CHICAGO JEWISH GIRL IN COLONIAL WILLIAMSBURG…

By Ellen Braunstein, Special to Chicago Jewish News

An alphabet sampler stitched by a Chicago Jewish schoolgirl in 1868 is one of the first Judaica objects acquired by the Colonial Williamsburg Foundation to tell the stories of all early Americans.

“The Colonial Williamsburg Foundation sees the objects in its collections as documents of the people, places, and events of the past,” said Ronald L. Hurst, the Foundation’s Carlisle Humelsine Chief Curator and Vice President for Collections, Conservation, and Museums. “Because we use these objects to tell the compelling stories of early Americans, we seek to acquire things that speak to the full range of their experiences, whatever their race, religion, gender, age, or cultural ethnicity may have been.”

The Jewish additions to the collection besides the alphabet sampler include a yad, silver kiddush cup, a porcelain stand with a Jewish family crest and a porcelain cup and saucer with a Jewish family crest.

The sampler came to the foundation through a dealer in antique needlework. It will be part of a future needlework exhibition that focuses on American regionalism. “It was a good addition for a number of reasons,” said Kimberly Smith Ivey, Colonial Williamsburg’s senior curator of textiles and historic interiors. “It is signed and dated with a place name of Chicago. We don’t know any samplers that survived with a place name of Chicago due probably to the great Chicago fire which destroyed most of the city.”

Ivey said that the foundation collects needlework and quilts to tell stories “less representative in our historical dialogue. They speak to the story of Jewish survival and assimilation in the United States.”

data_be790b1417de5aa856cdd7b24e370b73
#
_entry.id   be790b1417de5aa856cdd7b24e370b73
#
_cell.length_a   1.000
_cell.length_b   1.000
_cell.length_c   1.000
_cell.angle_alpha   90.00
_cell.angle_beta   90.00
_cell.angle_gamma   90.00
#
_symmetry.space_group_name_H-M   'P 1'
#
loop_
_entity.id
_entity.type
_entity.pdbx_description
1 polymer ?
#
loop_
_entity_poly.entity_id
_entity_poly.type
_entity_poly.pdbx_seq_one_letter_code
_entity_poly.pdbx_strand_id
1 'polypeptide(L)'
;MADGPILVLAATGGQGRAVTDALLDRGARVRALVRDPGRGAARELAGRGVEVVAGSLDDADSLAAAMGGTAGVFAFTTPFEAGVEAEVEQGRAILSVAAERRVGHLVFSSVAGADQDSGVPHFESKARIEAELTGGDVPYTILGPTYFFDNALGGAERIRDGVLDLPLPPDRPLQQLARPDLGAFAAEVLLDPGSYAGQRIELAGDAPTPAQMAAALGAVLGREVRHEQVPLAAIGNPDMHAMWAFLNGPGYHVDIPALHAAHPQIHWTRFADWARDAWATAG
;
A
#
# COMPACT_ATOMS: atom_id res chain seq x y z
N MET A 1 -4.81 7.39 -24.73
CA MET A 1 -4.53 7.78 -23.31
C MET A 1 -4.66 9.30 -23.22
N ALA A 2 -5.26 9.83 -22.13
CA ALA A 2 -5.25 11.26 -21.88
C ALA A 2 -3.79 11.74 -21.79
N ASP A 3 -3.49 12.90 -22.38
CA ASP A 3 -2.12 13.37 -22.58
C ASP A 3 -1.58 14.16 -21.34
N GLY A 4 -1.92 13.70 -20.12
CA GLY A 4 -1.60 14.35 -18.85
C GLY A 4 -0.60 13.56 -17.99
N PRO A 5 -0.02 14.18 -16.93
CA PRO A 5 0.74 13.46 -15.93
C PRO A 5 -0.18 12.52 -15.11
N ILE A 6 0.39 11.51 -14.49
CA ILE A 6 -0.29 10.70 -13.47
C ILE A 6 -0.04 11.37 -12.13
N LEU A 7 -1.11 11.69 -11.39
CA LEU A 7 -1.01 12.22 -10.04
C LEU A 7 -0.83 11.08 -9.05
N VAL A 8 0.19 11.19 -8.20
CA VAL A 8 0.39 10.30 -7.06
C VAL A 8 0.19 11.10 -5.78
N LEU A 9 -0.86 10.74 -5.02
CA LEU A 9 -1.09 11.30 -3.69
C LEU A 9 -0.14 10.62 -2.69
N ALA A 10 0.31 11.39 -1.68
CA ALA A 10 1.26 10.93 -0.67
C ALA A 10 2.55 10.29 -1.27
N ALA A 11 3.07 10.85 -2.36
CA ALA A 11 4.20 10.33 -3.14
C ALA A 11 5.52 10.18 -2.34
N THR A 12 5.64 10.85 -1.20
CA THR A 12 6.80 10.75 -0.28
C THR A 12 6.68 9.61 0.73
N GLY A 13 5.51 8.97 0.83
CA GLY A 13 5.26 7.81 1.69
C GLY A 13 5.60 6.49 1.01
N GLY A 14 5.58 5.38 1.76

An alphabet sampler done by a Chicago Jewish girl in 1868

Colonial Williamsburg showcases the American colonial experience, but it also has a folk art museum, the Abbie Aldridge Rockefeller Museum, that has exhibits to the present day. “We are endeavoring to speak to many cultures of our nation,” Ivey said, “to be able to reach out to a whole group of Americans.”

Research has identified Rachel Cole as being born Aug. 18, 1854. She is the daughter of Sarah Frank, an immigrant from Germany. Her father is Samuel Cole, an Austrian immigrant. Samuel Cole was the cofounder of Congregation Kehilath Anshe Ma’ariv (KAM), Chicago’s first Jewish synagogue.

Rachel attended the Jones School, a Chicago public school and the KAM school. She stitched the sampler at age 14, considered late for an alphabet sampler. She married Michael Rosenfeld in 1877. He was the son of Levy Rosenfeld, the owner of a dry goods store that was the first meeting place of KAM.

This Kiddush cup, probably made by William Harrison in London about 1775, was the first piece of silver Judaica to be added to the Colonial Williamsburg collection. It is an elegant example with a circular stepped foot and a tapered stem that supports an egg-shaped cup with a gilded interior. It is engraved with three lines of Hebrew, “Remember the Sabbath day, and sanctify it,” within a shield suspended from a bow-knot and flanked by slender foliate sprays.

The yad, made in Birmingham, England, between 1843-1844, is made of silver with gold gilding, which was the predominant material used to make yads since the early 1600s.

The hard-paste porcelain stand, made in Jingdezhen, China came from a prominent Sephardic Jew family named D’Aguilar. They were London merchants and sugar planters in the 18th century. A hard-paste porcelain cup and saucer comes from the Aaron Goldsmid family, a merchant in Hamburg who relocated to London and established a bullion-brokerage firm. The Goldsmid family was known for its philanthropy and financier endeavors.

Ivy said that the artifacts collected by the foundation “tell stories of all the diverse cultures in America so each person coming to Williamsburg can find something they can connect to.”

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